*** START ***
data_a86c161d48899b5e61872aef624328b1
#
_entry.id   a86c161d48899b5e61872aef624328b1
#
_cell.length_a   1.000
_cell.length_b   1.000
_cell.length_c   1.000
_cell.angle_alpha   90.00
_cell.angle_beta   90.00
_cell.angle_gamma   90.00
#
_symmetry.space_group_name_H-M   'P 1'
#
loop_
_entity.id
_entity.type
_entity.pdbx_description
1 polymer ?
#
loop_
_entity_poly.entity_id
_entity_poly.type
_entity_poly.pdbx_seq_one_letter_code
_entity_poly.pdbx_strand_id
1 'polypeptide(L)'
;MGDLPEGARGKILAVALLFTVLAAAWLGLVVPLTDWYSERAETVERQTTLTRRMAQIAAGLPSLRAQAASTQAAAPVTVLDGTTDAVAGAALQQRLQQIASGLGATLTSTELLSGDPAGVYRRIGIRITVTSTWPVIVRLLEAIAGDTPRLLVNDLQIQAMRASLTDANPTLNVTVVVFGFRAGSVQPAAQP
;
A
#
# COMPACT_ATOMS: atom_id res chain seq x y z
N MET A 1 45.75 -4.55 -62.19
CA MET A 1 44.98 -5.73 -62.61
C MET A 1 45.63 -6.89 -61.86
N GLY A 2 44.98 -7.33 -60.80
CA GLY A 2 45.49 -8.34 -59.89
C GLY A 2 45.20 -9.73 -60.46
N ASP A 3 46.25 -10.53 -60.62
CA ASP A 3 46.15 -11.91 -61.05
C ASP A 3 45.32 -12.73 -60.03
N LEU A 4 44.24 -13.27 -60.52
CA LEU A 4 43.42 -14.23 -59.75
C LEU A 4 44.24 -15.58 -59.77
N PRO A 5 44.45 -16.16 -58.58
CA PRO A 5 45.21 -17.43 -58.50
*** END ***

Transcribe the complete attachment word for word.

data_a86c161d48899b5e61872aef624328b1
#
_entry.id   a86c161d48899b5e61872aef624328b1
#
_cell.length_a   1.000
_cell.length_b   1.000
_cell.length_c   1.000
_cell.angle_alpha   90.00
_cell.angle_beta   90.00
_cell.angle_gamma   90.00
#
_symmetry.space_group_name_H-M   'P 1'
#
loop_
_entity.id
_entity.type
_entity.pdbx_description
1 polymer ?
#
loop_
_entity_poly.entity_id
_entity_poly.type
_entity_poly.pdbx_seq_one_letter_code
_entity_poly.pdbx_strand_id
1 'polypeptide(L)'
;MGDLPEGARGKILAVALLFTVLAAAWLGLVVPLTDWYSERAETVERQTTLTRRMAQIAAGLPSLRAQAASTQAAAPVTVLDGTTDAVAGAALQQRLQQIASGLGATLTSTELLSGDPAGVYRRIGIRITVTSTWPVIVRLLEAIAGDTPRLLVNDLQIQAMRASLTDANPTLNVTVVVFGFRAGSVQPAAQP
;
A
#
# COMPACT_ATOMS: atom_id res chain seq x y z
N MET A 1 45.75 -4.55 -62.19
CA MET A 1 44.98 -5.73 -62.61
C MET A 1 45.63 -6.89 -61.86
N GLY A 2 44.98 -7.33 -60.80
CA GLY A 2 45.49 -8.34 -59.89
C GLY A 2 45.20 -9.73 -60.46
N ASP A 3 46.25 -10.53 -60.62
CA ASP A 3 46.15 -11.91 -61.05
C ASP A 3 45.32 -12.73 -60.03
N LEU A 4 44.24 -13.27 -60.52
CA LEU A 4 43.42 -14.23 -59.75
C LEU A 4 44.24 -15.58 -59.77
N PRO A 5 44.45 -16.16 -58.58
CA PRO A 5 45.21 -17.43 -58.50